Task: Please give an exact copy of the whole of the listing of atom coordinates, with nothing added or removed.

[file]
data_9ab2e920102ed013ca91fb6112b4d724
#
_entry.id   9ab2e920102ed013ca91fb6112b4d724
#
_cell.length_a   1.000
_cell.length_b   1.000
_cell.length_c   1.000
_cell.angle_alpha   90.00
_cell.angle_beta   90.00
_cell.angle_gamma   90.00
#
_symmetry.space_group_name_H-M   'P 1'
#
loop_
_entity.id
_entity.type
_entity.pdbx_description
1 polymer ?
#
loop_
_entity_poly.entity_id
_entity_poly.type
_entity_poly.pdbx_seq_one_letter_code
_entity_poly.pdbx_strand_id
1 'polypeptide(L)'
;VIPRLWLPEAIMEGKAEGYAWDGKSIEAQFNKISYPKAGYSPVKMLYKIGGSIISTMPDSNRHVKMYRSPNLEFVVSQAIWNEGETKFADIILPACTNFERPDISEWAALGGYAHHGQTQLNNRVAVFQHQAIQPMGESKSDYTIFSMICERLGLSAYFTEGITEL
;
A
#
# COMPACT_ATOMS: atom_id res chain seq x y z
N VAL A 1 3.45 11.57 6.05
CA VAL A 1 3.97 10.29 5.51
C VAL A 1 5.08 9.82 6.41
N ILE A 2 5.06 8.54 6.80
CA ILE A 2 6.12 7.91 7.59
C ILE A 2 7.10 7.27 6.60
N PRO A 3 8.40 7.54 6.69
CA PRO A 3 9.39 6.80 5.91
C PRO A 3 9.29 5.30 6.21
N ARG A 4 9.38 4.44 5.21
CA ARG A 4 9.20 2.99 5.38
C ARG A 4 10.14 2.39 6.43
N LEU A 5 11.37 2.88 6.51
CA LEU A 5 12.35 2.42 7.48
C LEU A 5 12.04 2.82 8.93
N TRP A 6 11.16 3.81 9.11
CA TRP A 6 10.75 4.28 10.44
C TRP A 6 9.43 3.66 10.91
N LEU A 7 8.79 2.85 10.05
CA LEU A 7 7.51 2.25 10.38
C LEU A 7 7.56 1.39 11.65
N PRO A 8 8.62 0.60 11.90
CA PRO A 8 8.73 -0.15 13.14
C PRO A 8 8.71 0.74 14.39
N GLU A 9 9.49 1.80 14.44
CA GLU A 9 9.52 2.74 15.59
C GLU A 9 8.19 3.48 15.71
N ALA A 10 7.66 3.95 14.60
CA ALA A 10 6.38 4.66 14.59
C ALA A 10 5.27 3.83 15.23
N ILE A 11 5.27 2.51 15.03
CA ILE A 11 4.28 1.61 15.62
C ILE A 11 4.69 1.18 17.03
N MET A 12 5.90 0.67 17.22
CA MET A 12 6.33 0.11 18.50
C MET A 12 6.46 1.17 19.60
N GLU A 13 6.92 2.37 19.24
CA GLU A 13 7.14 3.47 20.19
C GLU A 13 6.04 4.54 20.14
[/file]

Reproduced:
data_9ab2e920102ed013ca91fb6112b4d724
#
_entry.id   9ab2e920102ed013ca91fb6112b4d724
#
_cell.length_a   1.000
_cell.length_b   1.000
_cell.length_c   1.000
_cell.angle_alpha   90.00
_cell.angle_beta   90.00
_cell.angle_gamma   90.00
#
_symmetry.space_group_name_H-M   'P 1'
#
loop_
_entity.id
_entity.type
_entity.pdbx_description
1 polymer ?
#
loop_
_entity_poly.entity_id
_entity_poly.type
_entity_poly.pdbx_seq_one_letter_code
_entity_poly.pdbx_strand_id
1 'polypeptide(L)'
;VIPRLWLPEAIMEGKAEGYAWDGKSIEAQFNKISYPKAGYSPVKMLYKIGGSIISTMPDSNRHVKMYRSPNLEFVVSQAIWNEGETKFADIILPACTNFERPDISEWAALGGYAHHGQTQLNNRVAVFQHQAIQPMGESKSDYTIFSMICERLGLSAYFTEGITEL
;
A
#
# COMPACT_ATOMS: atom_id res chain seq x y z
N VAL A 1 3.45 11.57 6.05
CA VAL A 1 3.97 10.29 5.51
C VAL A 1 5.08 9.82 6.41
N ILE A 2 5.06 8.54 6.80
CA ILE A 2 6.12 7.91 7.59
C ILE A 2 7.10 7.27 6.60
N PRO A 3 8.40 7.54 6.69
CA PRO A 3 9.39 6.80 5.91
C PRO A 3 9.29 5.30 6.21
N ARG A 4 9.38 4.44 5.21
CA ARG A 4 9.20 2.99 5.38
C ARG A 4 10.14 2.39 6.43
N LEU A 5 11.37 2.88 6.51
CA LEU A 5 12.35 2.42 7.48
C LEU A 5 12.04 2.82 8.93
N TRP A 6 11.16 3.81 9.11
CA TRP A 6 10.75 4.28 10.44
C TRP A 6 9.43 3.66 10.91
N LEU A 7 8.79 2.85 10.05
CA LEU A 7 7.51 2.25 10.38
C LEU A 7 7.56 1.39 11.65
N PRO A 8 8.62 0.60 11.90
CA PRO A 8 8.73 -0.15 13.14
C PRO A 8 8.71 0.74 14.39
N GLU A 9 9.49 1.80 14.44
CA GLU A 9 9.52 2.74 15.59
C GLU A 9 8.19 3.48 15.71
N ALA A 10 7.66 3.95 14.60
CA ALA A 10 6.38 4.66 14.59
C ALA A 10 5.27 3.83 15.23
N ILE A 11 5.27 2.51 15.03
CA ILE A 11 4.28 1.61 15.62
C ILE A 11 4.69 1.18 17.03
N MET A 12 5.90 0.67 17.22
CA MET A 12 6.33 0.11 18.50
C MET A 12 6.46 1.17 19.60
N GLU A 13 6.92 2.37 19.24
CA GLU A 13 7.14 3.47 20.19
C GLU A 13 6.04 4.54 20.14